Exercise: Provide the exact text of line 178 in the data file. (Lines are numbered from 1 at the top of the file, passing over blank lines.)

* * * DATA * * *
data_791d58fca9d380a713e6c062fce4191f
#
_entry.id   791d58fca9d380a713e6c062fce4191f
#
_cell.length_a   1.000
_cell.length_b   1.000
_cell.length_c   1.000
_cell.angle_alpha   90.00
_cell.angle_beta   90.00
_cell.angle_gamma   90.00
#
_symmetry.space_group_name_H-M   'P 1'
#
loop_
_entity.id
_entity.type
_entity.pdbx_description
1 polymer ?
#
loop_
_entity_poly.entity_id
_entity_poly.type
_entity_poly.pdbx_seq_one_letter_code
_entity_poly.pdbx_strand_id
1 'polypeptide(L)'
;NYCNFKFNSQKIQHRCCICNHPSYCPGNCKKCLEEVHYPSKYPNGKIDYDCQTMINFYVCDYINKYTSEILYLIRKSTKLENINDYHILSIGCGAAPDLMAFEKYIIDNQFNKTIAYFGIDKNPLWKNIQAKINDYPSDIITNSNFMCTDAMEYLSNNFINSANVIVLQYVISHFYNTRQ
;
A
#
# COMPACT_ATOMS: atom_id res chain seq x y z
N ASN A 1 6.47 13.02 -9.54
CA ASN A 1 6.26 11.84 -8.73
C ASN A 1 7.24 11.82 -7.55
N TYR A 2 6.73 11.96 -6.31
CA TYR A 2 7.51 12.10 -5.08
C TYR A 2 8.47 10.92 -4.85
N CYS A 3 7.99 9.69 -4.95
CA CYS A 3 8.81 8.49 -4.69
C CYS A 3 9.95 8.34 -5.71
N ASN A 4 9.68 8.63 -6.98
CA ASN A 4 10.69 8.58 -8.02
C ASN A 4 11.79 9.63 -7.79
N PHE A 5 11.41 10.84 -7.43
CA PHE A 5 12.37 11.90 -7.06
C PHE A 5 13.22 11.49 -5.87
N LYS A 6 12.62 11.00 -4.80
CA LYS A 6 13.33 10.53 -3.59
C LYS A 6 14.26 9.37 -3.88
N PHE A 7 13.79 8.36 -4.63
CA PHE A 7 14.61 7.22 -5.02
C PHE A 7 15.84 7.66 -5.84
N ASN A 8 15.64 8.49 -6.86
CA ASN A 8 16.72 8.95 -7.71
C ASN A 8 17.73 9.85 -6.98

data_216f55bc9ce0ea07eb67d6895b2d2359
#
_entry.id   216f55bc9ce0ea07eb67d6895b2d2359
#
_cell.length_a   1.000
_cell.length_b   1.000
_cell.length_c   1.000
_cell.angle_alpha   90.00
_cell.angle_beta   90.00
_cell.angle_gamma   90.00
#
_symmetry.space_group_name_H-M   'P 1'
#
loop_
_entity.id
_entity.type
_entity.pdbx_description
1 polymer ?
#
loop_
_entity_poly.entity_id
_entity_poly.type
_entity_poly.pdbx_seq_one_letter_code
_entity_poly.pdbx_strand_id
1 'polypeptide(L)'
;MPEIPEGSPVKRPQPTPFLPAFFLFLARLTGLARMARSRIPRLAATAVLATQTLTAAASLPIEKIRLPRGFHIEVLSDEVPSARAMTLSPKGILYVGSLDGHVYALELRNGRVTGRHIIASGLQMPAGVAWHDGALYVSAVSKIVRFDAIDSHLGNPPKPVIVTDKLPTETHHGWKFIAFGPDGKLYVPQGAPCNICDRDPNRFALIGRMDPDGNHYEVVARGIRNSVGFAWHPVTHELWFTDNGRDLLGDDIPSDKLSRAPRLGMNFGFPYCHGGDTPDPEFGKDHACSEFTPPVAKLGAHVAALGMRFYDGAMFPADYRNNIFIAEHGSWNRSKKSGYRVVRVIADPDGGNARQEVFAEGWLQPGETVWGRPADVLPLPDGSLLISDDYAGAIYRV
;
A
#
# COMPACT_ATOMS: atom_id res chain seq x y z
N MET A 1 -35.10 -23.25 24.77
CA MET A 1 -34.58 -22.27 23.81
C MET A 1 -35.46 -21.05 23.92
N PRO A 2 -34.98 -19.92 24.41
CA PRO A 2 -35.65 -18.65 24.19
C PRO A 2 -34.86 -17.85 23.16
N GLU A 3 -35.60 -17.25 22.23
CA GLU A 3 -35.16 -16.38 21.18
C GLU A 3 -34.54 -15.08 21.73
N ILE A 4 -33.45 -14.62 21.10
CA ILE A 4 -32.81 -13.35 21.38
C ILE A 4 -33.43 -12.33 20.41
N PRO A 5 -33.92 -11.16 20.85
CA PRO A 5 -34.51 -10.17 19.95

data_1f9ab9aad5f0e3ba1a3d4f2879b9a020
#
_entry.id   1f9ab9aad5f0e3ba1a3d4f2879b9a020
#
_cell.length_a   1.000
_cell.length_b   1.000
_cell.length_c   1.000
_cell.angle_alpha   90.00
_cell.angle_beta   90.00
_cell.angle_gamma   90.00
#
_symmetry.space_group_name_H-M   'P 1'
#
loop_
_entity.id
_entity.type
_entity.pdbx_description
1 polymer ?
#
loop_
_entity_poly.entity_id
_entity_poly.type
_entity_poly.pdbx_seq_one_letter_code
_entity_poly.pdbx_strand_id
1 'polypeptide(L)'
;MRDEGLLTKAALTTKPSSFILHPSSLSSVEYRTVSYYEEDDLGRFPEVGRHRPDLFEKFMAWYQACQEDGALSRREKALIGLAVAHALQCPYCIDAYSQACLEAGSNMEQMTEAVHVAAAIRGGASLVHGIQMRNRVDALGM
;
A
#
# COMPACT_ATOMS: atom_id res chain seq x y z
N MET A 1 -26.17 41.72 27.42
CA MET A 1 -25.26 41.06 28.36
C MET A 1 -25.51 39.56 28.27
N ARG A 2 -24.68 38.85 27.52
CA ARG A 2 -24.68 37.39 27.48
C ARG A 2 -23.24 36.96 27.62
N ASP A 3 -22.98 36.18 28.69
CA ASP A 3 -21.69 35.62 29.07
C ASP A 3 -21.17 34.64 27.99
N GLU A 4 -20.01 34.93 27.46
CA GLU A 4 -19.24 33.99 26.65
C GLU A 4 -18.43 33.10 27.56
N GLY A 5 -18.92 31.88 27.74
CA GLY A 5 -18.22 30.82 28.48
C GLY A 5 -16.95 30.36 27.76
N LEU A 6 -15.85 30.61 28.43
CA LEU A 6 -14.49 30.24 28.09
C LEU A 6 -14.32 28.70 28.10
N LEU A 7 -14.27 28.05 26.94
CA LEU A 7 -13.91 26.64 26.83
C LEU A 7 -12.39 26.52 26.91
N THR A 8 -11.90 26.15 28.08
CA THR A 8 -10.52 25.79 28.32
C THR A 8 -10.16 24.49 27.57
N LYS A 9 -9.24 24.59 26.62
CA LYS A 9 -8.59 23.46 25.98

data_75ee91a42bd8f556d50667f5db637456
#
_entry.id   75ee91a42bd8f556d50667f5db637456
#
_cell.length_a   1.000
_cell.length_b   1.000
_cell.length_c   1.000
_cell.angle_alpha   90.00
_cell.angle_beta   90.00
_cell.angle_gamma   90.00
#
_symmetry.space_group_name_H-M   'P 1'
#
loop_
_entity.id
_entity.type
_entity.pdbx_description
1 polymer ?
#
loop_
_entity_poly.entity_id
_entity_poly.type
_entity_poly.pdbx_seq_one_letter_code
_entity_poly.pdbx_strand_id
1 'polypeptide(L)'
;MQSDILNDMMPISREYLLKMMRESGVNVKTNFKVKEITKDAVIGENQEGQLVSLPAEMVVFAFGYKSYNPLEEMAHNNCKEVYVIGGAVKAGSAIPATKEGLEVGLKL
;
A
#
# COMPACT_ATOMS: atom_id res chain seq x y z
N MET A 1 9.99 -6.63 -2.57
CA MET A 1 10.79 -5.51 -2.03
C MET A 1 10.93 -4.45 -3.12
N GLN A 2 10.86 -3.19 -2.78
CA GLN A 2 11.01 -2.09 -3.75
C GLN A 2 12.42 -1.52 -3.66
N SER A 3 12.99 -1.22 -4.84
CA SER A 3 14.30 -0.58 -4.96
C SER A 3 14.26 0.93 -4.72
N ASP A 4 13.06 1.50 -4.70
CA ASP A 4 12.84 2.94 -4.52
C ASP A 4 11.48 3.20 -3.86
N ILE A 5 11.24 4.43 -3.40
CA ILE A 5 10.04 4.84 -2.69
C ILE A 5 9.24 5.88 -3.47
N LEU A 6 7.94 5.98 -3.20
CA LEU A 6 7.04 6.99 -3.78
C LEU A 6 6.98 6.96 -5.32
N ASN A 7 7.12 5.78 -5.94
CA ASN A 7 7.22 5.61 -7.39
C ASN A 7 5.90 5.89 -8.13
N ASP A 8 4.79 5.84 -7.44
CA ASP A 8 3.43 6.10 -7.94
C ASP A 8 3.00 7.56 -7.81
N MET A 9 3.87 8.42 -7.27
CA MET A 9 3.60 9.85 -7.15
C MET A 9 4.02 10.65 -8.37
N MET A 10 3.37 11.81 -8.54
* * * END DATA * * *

_entity_poly.pdbx_strand_id